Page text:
It was wonderful in a crazy hybrid way of trying to have it all — work, home, and quality time with my kids and husband, which was so important to me. But the catch was that I worked crazy hours since my job was very much full time. And as the work was always at home with me, I didn’t have any separation between work and home. Most nonprofits have tight budgets and infinite mission to accomplish, so there was always so much more to do than time allowed. And since I felt the telecommuting was such a gift I was very committed to working my heart out to give them as much value as I could in return. To my own detriment.
When I was with my kids, I tried to give them my all, but the truth is I often felt tempted to check email, finish one more document, prep for one more meeting. I took a few hours off to do dinner and bedtime routines with that occasional sneaky side working. Once they were in bed, I started a second shift of work that kept me up late at night. With impeccable timing, as soon as I’d head to the bed one or both sons would have middle of the night needs. I embraced caffeine starting with coffee in the morning and transitioning to Diet Coke at lunch time.
I missed the in person connections with people, yet was too busy taking care of my children and work commitments. It was difficult to make time to do as much connecting locally as I wanted to. I was grateful to not have a long commute anymore, especially on days with a last minute sick child or broken appliance. But long hours in my home working endlessly made me feel like a hermit at times.
I’m grateful for everything the women who came before me in my mother’s generation did to make a place for women at the business table. I grew up assuming that I could do anything I wanted if I had the talent and determination to do it. Because I always wanted children so badly and was lucky to meet my wonderful husband when I was 26, I wanted to have both my special family time and a fulfilling career, which for me meant working for a nonprofit with a mission that I was dedicated to. My approach through my children’s younger years was creating this hybrid of working from home in a very full time, challenging position. But the long hours and lack of sleep took their toll, and while I had more quality of time and space with my sons, there were times when I felt like I couldn’t meet expectations for either family or work.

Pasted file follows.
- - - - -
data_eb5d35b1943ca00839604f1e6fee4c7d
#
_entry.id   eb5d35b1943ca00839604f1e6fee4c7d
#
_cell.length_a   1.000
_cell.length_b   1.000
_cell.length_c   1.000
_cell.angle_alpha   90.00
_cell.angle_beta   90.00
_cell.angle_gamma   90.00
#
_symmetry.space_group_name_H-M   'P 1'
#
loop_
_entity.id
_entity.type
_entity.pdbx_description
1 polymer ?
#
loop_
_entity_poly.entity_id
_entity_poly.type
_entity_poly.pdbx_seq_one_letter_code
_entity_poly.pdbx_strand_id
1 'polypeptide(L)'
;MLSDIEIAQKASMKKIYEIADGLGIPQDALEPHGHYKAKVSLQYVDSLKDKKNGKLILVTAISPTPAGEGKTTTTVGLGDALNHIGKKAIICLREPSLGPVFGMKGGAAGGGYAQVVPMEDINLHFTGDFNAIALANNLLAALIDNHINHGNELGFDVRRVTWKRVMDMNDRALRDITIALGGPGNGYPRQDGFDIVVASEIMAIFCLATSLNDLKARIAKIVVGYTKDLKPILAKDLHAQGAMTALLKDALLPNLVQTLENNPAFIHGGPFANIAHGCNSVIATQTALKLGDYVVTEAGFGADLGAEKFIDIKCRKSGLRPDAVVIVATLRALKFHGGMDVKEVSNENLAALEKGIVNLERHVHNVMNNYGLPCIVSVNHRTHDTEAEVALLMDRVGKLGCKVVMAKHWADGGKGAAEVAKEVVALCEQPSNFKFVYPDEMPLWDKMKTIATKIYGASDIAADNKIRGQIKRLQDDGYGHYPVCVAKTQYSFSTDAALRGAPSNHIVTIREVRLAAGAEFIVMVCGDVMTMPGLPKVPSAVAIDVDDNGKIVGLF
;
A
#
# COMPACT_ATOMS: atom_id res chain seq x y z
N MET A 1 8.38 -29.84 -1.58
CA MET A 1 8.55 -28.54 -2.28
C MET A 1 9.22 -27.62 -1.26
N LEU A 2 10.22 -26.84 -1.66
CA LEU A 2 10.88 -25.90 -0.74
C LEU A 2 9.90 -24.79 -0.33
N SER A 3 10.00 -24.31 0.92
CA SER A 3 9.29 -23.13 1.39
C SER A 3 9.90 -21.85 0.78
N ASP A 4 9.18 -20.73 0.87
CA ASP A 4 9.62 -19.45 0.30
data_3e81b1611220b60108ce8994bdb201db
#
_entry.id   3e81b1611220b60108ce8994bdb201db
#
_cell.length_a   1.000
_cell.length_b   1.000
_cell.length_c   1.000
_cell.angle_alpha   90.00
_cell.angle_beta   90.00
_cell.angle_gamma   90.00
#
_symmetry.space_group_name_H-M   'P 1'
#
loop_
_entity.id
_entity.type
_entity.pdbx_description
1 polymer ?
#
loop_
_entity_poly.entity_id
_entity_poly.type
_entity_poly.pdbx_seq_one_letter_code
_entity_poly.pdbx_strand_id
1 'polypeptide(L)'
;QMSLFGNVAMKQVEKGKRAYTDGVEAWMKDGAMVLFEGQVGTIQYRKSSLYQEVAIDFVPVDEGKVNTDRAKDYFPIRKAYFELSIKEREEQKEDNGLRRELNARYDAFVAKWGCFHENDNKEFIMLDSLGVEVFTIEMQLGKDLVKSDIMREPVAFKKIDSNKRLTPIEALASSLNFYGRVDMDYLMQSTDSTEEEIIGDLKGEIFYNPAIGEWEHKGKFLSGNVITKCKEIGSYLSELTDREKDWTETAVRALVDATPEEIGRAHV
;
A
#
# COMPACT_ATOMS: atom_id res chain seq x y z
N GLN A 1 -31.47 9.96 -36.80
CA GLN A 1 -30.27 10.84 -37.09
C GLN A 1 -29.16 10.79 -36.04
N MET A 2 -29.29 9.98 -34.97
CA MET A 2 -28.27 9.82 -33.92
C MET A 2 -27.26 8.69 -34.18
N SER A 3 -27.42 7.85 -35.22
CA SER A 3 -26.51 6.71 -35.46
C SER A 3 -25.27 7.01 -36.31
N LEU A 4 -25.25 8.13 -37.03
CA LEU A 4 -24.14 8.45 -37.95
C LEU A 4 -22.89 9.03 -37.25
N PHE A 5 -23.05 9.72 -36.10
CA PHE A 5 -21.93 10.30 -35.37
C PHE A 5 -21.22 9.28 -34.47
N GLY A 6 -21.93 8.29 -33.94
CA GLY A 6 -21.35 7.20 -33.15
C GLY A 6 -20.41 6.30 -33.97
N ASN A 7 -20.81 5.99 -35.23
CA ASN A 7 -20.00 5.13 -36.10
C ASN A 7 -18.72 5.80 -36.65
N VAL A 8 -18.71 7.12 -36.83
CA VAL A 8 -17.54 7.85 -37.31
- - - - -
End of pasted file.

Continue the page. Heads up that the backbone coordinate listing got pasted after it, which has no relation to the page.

My arrangement worked so well that a number of other staff started telecommuting, including those whose spouses’ new career opportunities required them moving out of the DC area. I took pride in blazing the trail. During the first six to eight years things went very smoothly, and became easier as technology improved options for working virtually. Initially I spent time at my headquarters office once every four to eight weeks. Over time especially after having my second son, this became too challenging and I reduced my travel. That helped my family life but over time it did affect relationships with staff. But I did the telecommuting for 12 years until the peak of the recession caused a large layoff right at my 20th anniversary with the organization.
I had thought fleetingly about doing something different over the years, but was too busy to pursue it. I loved my organization’s mission and the stability of a “regular job.” When people suggested I consider consulting or starting a business, I was nervous about taking the risk. I liked the security of a nonprofit job — you traded a slightly lower paycheck for the mission and stability. I read the book Linchpin by Seth Godin and loved his reality check that we are all the managers of our own careers now, that we have to ensure that we have the unique skills and career opportunities that we want. Security is a thing of the past, a fact reinforced by being laid off at my 20th anniversary.
So when my sister and I started brainstorming ideas for starting a business together, I was nervous but excited. I had already started a social media and marketing consulting practice. Launching Gooseling to help children learn social and life skills through video games brought together what I love the most — children, education, technology, and helping families. Having the opportunity to write our own story and use what we have learned from our respective careers and parenting journeys while voraciously learning new things every day is the chance of a lifetime. While continuing an important ethic at the heart of my career, that my family comes first, so I can spend the time I want to with my sons and husband. And my sister who means the world to me, growing our business to help other families.